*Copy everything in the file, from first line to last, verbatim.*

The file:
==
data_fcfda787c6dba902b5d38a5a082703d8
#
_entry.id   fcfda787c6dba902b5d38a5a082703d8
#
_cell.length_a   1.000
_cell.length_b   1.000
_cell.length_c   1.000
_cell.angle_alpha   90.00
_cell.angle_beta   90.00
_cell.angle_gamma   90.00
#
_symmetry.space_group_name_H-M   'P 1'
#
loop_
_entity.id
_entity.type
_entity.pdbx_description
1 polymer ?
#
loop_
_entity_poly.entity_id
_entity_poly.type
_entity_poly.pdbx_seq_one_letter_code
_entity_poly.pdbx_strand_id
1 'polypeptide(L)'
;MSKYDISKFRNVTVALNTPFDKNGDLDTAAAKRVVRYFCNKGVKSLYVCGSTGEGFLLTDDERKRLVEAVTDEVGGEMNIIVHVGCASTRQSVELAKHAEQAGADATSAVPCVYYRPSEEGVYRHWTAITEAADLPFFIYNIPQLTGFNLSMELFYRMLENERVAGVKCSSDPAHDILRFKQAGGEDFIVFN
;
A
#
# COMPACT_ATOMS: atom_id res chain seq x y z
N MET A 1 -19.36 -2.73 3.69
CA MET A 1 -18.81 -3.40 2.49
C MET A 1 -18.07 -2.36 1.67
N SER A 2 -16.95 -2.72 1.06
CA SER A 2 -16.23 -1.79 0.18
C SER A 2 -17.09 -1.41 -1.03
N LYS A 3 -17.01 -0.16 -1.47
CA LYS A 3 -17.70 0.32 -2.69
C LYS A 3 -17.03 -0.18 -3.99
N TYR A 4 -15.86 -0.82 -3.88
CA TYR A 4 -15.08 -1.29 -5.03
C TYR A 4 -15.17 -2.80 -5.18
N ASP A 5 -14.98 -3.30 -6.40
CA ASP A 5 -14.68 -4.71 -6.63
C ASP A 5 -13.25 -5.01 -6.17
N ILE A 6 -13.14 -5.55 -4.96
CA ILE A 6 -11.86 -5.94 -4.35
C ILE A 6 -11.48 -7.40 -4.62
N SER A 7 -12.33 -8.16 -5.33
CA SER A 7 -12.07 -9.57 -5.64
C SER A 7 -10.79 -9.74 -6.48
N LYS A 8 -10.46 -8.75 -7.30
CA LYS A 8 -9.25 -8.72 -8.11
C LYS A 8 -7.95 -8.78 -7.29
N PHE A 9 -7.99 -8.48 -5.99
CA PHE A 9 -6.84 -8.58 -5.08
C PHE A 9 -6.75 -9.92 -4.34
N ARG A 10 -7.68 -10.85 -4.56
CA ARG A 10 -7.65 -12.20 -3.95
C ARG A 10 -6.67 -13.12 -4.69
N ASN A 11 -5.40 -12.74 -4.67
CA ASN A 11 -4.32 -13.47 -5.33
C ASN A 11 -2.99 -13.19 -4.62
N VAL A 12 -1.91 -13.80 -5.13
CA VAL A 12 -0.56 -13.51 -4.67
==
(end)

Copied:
data_fcfda787c6dba902b5d38a5a082703d8
#
_entry.id   fcfda787c6dba902b5d38a5a082703d8
#
_cell.length_a   1.000
_cell.length_b   1.000
_cell.length_c   1.000
_cell.angle_alpha   90.00
_cell.angle_beta   90.00
_cell.angle_gamma   90.00
#
_symmetry.space_group_name_H-M   'P 1'
#
loop_
_entity.id
_entity.type
_entity.pdbx_description
1 polymer ?
#
loop_
_entity_poly.entity_id
_entity_poly.type
_entity_poly.pdbx_seq_one_letter_code
_entity_poly.pdbx_strand_id
1 'polypeptide(L)'
;MSKYDISKFRNVTVALNTPFDKNGDLDTAAAKRVVRYFCNKGVKSLYVCGSTGEGFLLTDDERKRLVEAVTDEVGGEMNIIVHVGCASTRQSVELAKHAEQAGADATSAVPCVYYRPSEEGVYRHWTAITEAADLPFFIYNIPQLTGFNLSMELFYRMLENERVAGVKCSSDPAHDILRFKQAGGEDFIVFN
;
A
#
# COMPACT_ATOMS: atom_id res chain seq x y z
N MET A 1 -19.36 -2.73 3.69
CA MET A 1 -18.81 -3.40 2.49
C MET A 1 -18.07 -2.36 1.67
N SER A 2 -16.95 -2.72 1.06
CA SER A 2 -16.23 -1.79 0.18
C SER A 2 -17.09 -1.41 -1.03
N LYS A 3 -17.01 -0.16 -1.47
CA LYS A 3 -17.70 0.32 -2.69
C LYS A 3 -17.03 -0.18 -3.99
N TYR A 4 -15.86 -0.82 -3.88
CA TYR A 4 -15.08 -1.29 -5.03
C TYR A 4 -15.17 -2.80 -5.18
N ASP A 5 -14.98 -3.30 -6.40
CA ASP A 5 -14.68 -4.71 -6.63
C ASP A 5 -13.25 -5.01 -6.17
N ILE A 6 -13.14 -5.55 -4.96
CA ILE A 6 -11.86 -5.94 -4.35
C ILE A 6 -11.48 -7.40 -4.62
N SER A 7 -12.33 -8.16 -5.33
CA SER A 7 -12.07 -9.57 -5.64
C SER A 7 -10.79 -9.74 -6.48
N LYS A 8 -10.46 -8.75 -7.30
CA LYS A 8 -9.25 -8.72 -8.11
C LYS A 8 -7.95 -8.78 -7.29
N PHE A 9 -7.99 -8.48 -5.99
CA PHE A 9 -6.84 -8.58 -5.08
C PHE A 9 -6.75 -9.92 -4.34
N ARG A 10 -7.68 -10.85 -4.56
CA ARG A 10 -7.65 -12.20 -3.95
C ARG A 10 -6.67 -13.12 -4.69
N ASN A 11 -5.40 -12.74 -4.67
CA ASN A 11 -4.32 -13.47 -5.33
C ASN A 11 -2.99 -13.19 -4.62
N VAL A 12 -1.91 -13.80 -5.13
CA VAL A 12 -0.56 -13.51 -4.67